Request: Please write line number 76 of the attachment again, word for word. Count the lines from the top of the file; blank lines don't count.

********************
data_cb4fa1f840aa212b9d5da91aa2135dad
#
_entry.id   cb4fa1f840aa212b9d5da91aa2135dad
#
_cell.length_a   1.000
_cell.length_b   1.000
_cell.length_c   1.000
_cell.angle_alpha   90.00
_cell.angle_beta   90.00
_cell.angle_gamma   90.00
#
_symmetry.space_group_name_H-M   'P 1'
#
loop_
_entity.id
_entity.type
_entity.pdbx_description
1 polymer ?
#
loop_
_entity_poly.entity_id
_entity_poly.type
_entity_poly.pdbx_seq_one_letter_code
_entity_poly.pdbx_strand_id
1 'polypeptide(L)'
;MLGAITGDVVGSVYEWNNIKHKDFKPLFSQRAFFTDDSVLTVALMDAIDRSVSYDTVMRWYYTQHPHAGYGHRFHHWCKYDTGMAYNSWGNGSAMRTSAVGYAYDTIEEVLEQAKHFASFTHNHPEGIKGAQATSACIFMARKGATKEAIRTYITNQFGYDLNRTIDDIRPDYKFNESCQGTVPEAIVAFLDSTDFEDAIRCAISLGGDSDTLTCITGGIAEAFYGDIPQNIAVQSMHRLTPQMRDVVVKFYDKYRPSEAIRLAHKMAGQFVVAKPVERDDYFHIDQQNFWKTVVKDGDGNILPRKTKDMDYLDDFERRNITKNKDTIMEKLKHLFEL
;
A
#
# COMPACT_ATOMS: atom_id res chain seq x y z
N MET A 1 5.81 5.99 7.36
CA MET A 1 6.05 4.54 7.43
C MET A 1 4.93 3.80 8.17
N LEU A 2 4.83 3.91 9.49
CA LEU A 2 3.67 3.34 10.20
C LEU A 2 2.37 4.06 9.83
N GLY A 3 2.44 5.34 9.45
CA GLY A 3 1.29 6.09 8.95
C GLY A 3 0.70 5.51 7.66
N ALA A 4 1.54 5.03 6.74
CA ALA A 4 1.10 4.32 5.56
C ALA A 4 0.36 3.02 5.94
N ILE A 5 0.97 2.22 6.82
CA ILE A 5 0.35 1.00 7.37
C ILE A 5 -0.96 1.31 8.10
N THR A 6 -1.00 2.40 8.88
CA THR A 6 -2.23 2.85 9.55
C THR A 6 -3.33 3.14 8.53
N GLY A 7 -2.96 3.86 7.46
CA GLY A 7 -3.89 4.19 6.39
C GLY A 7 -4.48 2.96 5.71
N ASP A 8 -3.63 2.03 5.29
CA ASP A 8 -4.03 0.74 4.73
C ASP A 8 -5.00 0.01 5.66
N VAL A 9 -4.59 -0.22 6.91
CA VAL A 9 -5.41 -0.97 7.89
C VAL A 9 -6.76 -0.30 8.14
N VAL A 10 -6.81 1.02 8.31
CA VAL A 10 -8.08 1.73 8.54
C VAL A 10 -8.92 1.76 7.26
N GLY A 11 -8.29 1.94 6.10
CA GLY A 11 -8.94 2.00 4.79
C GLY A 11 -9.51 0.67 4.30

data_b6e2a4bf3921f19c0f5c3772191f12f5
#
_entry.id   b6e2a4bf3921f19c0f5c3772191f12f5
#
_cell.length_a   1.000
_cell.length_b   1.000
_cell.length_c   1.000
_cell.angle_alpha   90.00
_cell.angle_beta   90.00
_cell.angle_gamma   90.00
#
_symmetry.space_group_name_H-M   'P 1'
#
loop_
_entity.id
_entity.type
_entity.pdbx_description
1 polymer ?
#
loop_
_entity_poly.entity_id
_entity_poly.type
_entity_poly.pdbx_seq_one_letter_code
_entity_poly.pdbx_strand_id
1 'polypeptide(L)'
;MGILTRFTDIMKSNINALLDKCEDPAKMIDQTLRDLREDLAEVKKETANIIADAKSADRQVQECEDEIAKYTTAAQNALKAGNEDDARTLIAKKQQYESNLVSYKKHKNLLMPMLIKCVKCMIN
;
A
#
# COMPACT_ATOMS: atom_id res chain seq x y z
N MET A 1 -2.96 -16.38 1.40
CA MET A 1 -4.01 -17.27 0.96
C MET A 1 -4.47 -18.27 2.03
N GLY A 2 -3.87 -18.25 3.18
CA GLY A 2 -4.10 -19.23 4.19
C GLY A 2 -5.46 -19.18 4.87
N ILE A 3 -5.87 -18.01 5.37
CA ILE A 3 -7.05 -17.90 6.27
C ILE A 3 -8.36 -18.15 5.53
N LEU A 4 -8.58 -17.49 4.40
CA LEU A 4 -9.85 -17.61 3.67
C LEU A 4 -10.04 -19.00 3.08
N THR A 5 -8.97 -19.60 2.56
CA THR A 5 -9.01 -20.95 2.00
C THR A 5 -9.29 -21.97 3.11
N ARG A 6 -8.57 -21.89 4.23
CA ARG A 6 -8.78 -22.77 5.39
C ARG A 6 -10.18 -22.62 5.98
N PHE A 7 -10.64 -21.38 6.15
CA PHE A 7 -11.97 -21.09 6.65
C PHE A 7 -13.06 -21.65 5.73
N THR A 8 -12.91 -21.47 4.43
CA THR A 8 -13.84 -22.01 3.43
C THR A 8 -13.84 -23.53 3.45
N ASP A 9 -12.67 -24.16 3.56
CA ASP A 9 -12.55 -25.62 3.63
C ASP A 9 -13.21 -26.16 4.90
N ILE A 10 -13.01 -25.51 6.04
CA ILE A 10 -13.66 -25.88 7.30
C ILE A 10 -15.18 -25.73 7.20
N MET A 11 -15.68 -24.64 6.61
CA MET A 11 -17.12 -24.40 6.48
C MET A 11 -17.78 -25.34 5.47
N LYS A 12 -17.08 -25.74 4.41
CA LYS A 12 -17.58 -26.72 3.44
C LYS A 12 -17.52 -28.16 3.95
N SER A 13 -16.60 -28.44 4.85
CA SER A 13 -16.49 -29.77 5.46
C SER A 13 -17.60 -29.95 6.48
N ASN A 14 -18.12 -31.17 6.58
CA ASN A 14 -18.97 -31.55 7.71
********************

#